Unchanged tax, health policies to balloon US debt-CBO

Tue Jun 5, 2012 12:02pm EDT

Related Topics

* U.S. debt could reach 200 percent of GDP in 25 years-CBO

* Letting Bush tax cuts expire cuts U.S. long-term debt load

* CBO report bolsters Democratic, Republican deficit arguments

By David Lawder

WASHINGTON, June 5 (Reuters) - U.S. public debt would balloon to twice the size of its economy in 25 years if current tax and spending policies are extended, Congress' budget referee said on Tuesday, delivering fresh fodder for a year-end budget brawl.

The Congressional Budget Office said in a new report that if tax cuts enacted under George W. Bush are allowed to expire as scheduled on Dec. 31, along with some other tax and spending policies, U.S. public debt would shrink significantly, falling to 53 percent of gross docmestic product by 2037 from 73 percent this year.

By comparison, Greece, debilitated by a crushing debt crisis that may force it to leave the euro, is forecast to have a debt load topping 160 percent of its GDP this year.

The long-term CBO forecasts will help bolster election-year arguments from both Democrats and Republicans in favor of their party's form of U.S. deficit reduction as the year-end deadline for the tax cuts, automatic spending cuts, and other fiscal decisions draw near.

President Barack Obama's Democrats have argued that leaving the Bush tax cuts in place, as Republicans have proposed, is fiscally irresponsible, and new revenues are needed by restoring higher tax rates on the wealthy.

Republicans, including presidential candidate Mitt Romney, argue that tax rates can be lowered if Congress makes significant cuts in entitlement programs such as the Medicare and Medicaid health care programs for the elderly and poor.

The CBO report finds, as it has in past years, that the biggest source of growth in federal spending will come from those health care programs. By 2037, if no health care changes are enacted, federal health care spending would double to around 10 percent of gross domestic product compared to around 5 percent in 2010, it said.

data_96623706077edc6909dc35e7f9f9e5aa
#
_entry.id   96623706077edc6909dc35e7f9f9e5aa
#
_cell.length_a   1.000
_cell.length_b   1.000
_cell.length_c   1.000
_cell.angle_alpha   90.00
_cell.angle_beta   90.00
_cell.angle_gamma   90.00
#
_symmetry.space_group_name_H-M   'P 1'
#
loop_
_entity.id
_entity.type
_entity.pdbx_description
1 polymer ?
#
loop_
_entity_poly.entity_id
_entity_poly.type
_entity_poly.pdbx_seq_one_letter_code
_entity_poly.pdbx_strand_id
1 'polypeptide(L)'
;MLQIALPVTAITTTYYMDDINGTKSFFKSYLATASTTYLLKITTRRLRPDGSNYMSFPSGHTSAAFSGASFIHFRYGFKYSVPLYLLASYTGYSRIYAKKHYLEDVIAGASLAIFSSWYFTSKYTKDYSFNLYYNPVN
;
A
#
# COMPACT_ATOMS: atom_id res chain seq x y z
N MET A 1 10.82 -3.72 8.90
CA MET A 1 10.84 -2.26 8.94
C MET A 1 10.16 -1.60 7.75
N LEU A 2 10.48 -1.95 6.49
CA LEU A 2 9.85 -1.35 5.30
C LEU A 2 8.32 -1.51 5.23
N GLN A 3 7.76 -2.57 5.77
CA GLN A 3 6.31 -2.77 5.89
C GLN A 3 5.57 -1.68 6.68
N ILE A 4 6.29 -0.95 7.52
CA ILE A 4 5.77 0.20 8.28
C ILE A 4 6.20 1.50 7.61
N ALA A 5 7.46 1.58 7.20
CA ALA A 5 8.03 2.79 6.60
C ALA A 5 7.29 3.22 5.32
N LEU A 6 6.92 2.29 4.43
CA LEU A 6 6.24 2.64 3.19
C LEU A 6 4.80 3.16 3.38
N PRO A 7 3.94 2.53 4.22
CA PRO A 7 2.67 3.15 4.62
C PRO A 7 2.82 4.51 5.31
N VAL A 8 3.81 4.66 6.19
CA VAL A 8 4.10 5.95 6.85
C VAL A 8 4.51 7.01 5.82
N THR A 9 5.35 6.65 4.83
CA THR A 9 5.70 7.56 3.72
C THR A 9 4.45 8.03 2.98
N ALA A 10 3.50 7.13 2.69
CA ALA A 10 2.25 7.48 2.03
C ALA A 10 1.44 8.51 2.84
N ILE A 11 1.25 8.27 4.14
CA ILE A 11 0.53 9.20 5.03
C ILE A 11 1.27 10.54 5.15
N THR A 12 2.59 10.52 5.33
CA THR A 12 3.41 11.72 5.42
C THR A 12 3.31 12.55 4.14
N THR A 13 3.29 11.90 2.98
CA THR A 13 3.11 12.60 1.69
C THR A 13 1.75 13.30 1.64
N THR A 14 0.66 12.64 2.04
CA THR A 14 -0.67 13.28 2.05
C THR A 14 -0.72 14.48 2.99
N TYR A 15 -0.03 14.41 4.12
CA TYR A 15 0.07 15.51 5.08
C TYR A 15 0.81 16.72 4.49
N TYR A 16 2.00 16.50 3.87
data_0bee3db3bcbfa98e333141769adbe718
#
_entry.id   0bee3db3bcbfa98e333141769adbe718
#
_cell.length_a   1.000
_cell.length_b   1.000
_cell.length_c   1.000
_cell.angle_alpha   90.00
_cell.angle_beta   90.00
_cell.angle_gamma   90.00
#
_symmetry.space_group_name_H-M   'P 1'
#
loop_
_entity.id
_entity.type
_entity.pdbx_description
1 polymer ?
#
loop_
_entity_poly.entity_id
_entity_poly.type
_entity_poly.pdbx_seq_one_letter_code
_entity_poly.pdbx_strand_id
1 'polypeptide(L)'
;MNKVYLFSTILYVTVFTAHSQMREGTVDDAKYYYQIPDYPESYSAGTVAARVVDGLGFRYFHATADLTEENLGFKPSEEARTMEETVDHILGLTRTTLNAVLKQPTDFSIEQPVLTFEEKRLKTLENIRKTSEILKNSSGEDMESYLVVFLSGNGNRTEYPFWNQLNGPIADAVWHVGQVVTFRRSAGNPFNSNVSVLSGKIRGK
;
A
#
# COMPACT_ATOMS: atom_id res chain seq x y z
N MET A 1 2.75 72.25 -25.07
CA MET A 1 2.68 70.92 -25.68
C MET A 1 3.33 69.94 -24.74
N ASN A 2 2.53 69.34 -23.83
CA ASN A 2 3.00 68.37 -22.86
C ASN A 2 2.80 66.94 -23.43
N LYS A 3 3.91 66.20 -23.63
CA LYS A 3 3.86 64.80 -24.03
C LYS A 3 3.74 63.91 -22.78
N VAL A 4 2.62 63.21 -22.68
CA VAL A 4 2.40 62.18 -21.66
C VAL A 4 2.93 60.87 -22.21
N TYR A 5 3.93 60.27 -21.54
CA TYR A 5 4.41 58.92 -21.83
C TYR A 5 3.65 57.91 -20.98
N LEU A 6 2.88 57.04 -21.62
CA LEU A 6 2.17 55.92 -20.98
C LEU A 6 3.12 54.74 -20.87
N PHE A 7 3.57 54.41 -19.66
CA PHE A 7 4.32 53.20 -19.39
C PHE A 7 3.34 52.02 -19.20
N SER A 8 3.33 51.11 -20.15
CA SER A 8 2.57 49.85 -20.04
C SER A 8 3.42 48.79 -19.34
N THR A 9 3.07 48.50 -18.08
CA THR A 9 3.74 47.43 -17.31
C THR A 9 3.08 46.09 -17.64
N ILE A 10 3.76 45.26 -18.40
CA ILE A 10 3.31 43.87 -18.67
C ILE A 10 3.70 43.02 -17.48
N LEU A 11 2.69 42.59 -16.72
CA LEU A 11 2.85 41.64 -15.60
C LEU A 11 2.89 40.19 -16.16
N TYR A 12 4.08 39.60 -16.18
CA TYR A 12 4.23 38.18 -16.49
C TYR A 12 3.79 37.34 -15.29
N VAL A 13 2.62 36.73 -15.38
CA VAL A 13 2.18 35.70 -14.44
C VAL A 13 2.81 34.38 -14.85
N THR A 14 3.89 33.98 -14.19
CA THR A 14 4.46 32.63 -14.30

"The aging of the U.S. population and the rising costs for health care mean that the combination of budget policies that worked in the past cannot be maintained in the future," the CBO said in the report.

But sticking to its non-partisan mission, the CBO steered clear of favoring one party's solutions over the other's.

"To keep deficits and debt from climbing to unsustainable levels, as they will if the current set of policies is continued, policymakers will need to increase revenues substantially above historical levels as a percentage of GDP, decrease spending singificantly from projected levels, or adopt some combination of those two," CBO said.

U.S. growth over the long term also would take a huge hit if the debt were to rise to crushing levels, CBO said. If current tax and spending policies were left in place, pushing debt drastically higher, U.S. economic growth would be 4 percent lower by 2027 and 13 percent lower by 2037, it said.

FILED UNDER:
We welcome comments that advance the story through relevant opinion, anecdotes, links and data. If you see a comment that you believe is irrelevant or inappropriate, you can flag it to our editors by using the report abuse links. Views expressed in the comments do not represent those of Reuters. For more information on our comment policy, see http://blogs.reuters.com/fulldisclosure/2010/09/27/toward-a-more-thoughtful-conversation-on-stories/
Comments (1)
Kyung wrote:
Enough already.
IT IS THE JOBS AND TRADE DEFICIT

The USA needs tariffs and manufacturing back so they can pay more in taxes (don’t look to global corporations to pay and save USA) and so that they can take care of more of their own healthcare.

You can say that well things have changed and now all of the old folks will just have to pay on with little health care, but won’t say why they have changed.

Oh well there is global competition for labor and manufacturing now. So what? There always was, but nation protected themselves and their citizens, industry, and nations through tariffs.

This Anti-American trade policy needs to end.

Jun 05, 2012 12:45pm EDT  --  Report as abuse
This discussion is now closed. We welcome comments on our articles for a limited period after their publication.